We’re also immersed and motivated to search our minds, tracing back to our childhood times, and relooking at memories we hold dear to our hearts that may or may not have been locked or forgotten.

Post-film screening activity and discussion

As honoured, we were presented with a holistic approach and session for us to question or discover new ways of creating together; kickstart a myriad of multidisciplinary projects.

Taken by Dreamfellas Asia

It was a way to let our creativity soar in a safe space where all ideas are welcomed.

We were part of the experience and invited to “play” with the team by creating scenarios with our bodies and racking our brains for potential projects.

Taken by Dreamfellas Asia

A bunch of inspired individuals, all creatives of their own disciplines, come together after being heartened by the films. You never know what that may spark!

So as a group, what would you create together?

Film stills from ‘Desire Lines’. Courtesy of Project Kinaesthesia

To further understand the project and films, we spoke with Subastian himself about some burning questions we had ourselves!

Dreamfellas: Why were the project and films named ‘Desire Lines’?

Subastian: The main inspiration was from this concept called ‘Desire Path’. It’s an unplanned path that is carved when, you know, pedestrians frequently cut across grass till it becomes an entire path of its own.

For me, that’s how we leave imprints on the environment around us like the way we use the playground, the way we use the overhead bridge and more.

Film stills from ‘Desire Lines’. Courtesy of Project Kinaesthesia

Let’s say I go to the beach. If I’ve been there before, I’ll imagine or replay those scenes in my head of my memories there. Same for someone else, they might have been to the same beach or used my [the same] playground. We may share a memory without knowing it.

So from there, when I talk about ‘desire lines’ it’s referring to how these are the lines that connect all of us. And I think that’s just very human and beautiful to talk about.

Film stills from ‘Desire Lines’. Courtesy of Project Kinaesthesia

DFL: What about the cast? Were the dancers picked intentionally? How did you decide on who to carry the films and tell their stories?

Subastian: Typically, for Kinaesthesia, I do pick the dancers specifically. It’s really based on where they are at in their artistic journey.

For instance, in the process, you go in not knowing what everyone is working towards and sometimes you end up not even dancing much. It’s not something that everyone is comfortable with and some might not be ready for at certain points of their dance journey.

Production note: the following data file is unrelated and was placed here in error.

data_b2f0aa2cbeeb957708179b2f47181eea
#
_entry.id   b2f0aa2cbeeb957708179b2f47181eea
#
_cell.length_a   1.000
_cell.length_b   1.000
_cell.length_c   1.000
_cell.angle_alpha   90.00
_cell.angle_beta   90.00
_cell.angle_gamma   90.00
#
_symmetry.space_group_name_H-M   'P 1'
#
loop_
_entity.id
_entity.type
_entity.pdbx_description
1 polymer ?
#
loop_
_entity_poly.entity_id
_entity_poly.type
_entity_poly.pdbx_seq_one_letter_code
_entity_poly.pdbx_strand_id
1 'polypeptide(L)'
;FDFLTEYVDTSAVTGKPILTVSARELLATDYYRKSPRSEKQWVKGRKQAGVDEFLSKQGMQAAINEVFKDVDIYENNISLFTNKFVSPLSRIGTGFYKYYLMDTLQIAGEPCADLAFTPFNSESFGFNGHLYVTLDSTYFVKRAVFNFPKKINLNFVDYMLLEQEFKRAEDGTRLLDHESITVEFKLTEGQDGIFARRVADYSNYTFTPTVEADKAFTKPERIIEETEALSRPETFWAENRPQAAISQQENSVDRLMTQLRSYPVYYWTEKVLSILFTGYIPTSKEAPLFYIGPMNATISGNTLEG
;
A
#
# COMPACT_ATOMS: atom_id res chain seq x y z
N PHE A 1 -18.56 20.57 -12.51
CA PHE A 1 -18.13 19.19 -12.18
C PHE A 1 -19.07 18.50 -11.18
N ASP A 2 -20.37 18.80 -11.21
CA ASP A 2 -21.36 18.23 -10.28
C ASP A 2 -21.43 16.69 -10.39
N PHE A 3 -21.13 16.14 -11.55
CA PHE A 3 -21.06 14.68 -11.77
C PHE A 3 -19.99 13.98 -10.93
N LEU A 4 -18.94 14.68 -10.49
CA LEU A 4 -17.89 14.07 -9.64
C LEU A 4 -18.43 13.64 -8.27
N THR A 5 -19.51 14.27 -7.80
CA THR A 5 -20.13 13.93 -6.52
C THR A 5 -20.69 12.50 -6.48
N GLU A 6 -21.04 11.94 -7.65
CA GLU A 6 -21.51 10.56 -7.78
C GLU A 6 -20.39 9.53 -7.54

So it’s a lot of vibes, energy, that kind of thing. I reached out specifically to Madhu and Rachel first, then I felt like I needed one more person to complete it. That’s when I had an open call — the first time I did an open call too — where I talked to a few different people and settled on working with Daphne.

Film stills from ‘Desire Lines’. Courtesy of Project Kinaesthesia

DFL: You probably had to have a lot of deep talks with the dancers to understand their journey and what the team can dive into, right?

Subastian: Correct, the first few meetings weren’t much of rehearsals. It was a lot of talking about what they felt, the places they felt they left an impression on, and when that happened.

We’d go to these places and we don’t even start dancing yet, just talked about the whole story. Then we’d break it down and distil what they felt about each part of the story. So it’s a lot of these layers that we try to uncover.

Film stills from ‘Desire Lines’. Courtesy of Project Kinaesthesia

About Project Kinaesthesia

Founded by dancer and artist Subastian Tan in 2020, Project Kinaesthesia is a series of creative projects sparked by ‘what if’ collaborative scenarios across different art disciplines.

Over the past three years, it has been an emerging presence in the local arts scene. And through three successful film projects and a series of ad-hoc initiatives, local creatives from vastly diverse communities and backgrounds were brought together to experience unique collaboration processes.

Courtesy of Project Kinaesthesia


Director: Subastian Tan (@mushroomsub)
Project Manager: Genevieve Ho (@gengengenho)
Dancers: Daphne Tang (@deathtango), Madhu Nisa (@madhu_nisa), Racheezels (@racheezels)
Director of Photography: Sean Lim Zie (@playpunk_)
Editor: Chong Ya Hui (@yasdfghui)
Music Composers: Altoduo – Winifred Tan (@tinywiniondrums), John Paul Kwan (@jpkwan_bass)
Performed by: Altoduo (
Mixing Engineer: Raf Soundwalker (@anadigisoundlab)
Illustrator: Fiona Ting (@artbyfarmer)
Documenter: Ning Poh (@n1n.9)
Supported by: Artwave Studio (

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Although the films aren’t shared with the public currently, you can browse Project Kinaesthesia’s Instagram page for behind-the-scenes footage and exclusive interviews done with the starring dancers of each film.

Be sure to give their page a follow and join their telegram channel too so you’ll be in the loop once the films are out!